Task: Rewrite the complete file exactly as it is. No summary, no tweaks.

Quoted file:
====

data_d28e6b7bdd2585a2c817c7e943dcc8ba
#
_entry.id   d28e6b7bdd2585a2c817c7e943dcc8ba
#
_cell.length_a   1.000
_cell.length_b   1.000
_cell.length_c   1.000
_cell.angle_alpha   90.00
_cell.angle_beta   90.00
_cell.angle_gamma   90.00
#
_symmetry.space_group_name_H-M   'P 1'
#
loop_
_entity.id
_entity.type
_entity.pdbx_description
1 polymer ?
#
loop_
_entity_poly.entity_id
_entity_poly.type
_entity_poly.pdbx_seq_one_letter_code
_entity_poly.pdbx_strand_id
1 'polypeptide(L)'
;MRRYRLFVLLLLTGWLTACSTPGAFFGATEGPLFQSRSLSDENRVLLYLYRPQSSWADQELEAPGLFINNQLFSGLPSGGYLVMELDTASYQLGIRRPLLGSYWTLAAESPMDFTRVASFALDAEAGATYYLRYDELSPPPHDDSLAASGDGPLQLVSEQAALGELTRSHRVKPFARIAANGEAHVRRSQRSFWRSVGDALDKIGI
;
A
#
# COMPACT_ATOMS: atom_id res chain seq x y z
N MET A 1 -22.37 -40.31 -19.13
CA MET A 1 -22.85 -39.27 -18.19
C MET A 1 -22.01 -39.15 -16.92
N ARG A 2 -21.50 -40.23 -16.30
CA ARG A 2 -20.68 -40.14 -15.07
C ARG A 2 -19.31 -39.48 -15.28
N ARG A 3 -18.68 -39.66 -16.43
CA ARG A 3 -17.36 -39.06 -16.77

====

data_d28e6b7bdd2585a2c817c7e943dcc8ba
#
_entry.id   d28e6b7bdd2585a2c817c7e943dcc8ba
#
_cell.length_a   1.000
_cell.length_b   1.000
_cell.length_c   1.000
_cell.angle_alpha   90.00
_cell.angle_beta   90.00
_cell.angle_gamma   90.00
#
_symmetry.space_group_name_H-M   'P 1'
#
loop_
_entity.id
_entity.type
_entity.pdbx_description
1 polymer ?
#
loop_
_entity_poly.entity_id
_entity_poly.type
_entity_poly.pdbx_seq_one_letter_code
_entity_poly.pdbx_strand_id
1 'polypeptide(L)'
;MRRYRLFVLLLLTGWLTACSTPGAFFGATEGPLFQSRSLSDENRVLLYLYRPQSSWADQELEAPGLFINNQLFSGLPSGGYLVMELDTASYQLGIRRPLLGSYWTLAAESPMDFTRVASFALDAEAGATYYLRYDELSPPPHDDSLAASGDGPLQLVSEQAALGELTRSHRVKPFARIAANGEAHVRRSQRSFWRSVGDALDKIGI
;
A
#
# COMPACT_ATOMS: atom_id res chain seq x y z
N MET A 1 -22.37 -40.31 -19.13
CA MET A 1 -22.85 -39.27 -18.19
C MET A 1 -22.01 -39.15 -16.92
N ARG A 2 -21.50 -40.23 -16.30
CA ARG A 2 -20.68 -40.14 -15.07
C ARG A 2 -19.31 -39.48 -15.28
N ARG A 3 -18.68 -39.66 -16.43
CA ARG A 3 -17.36 -39.06 -16.77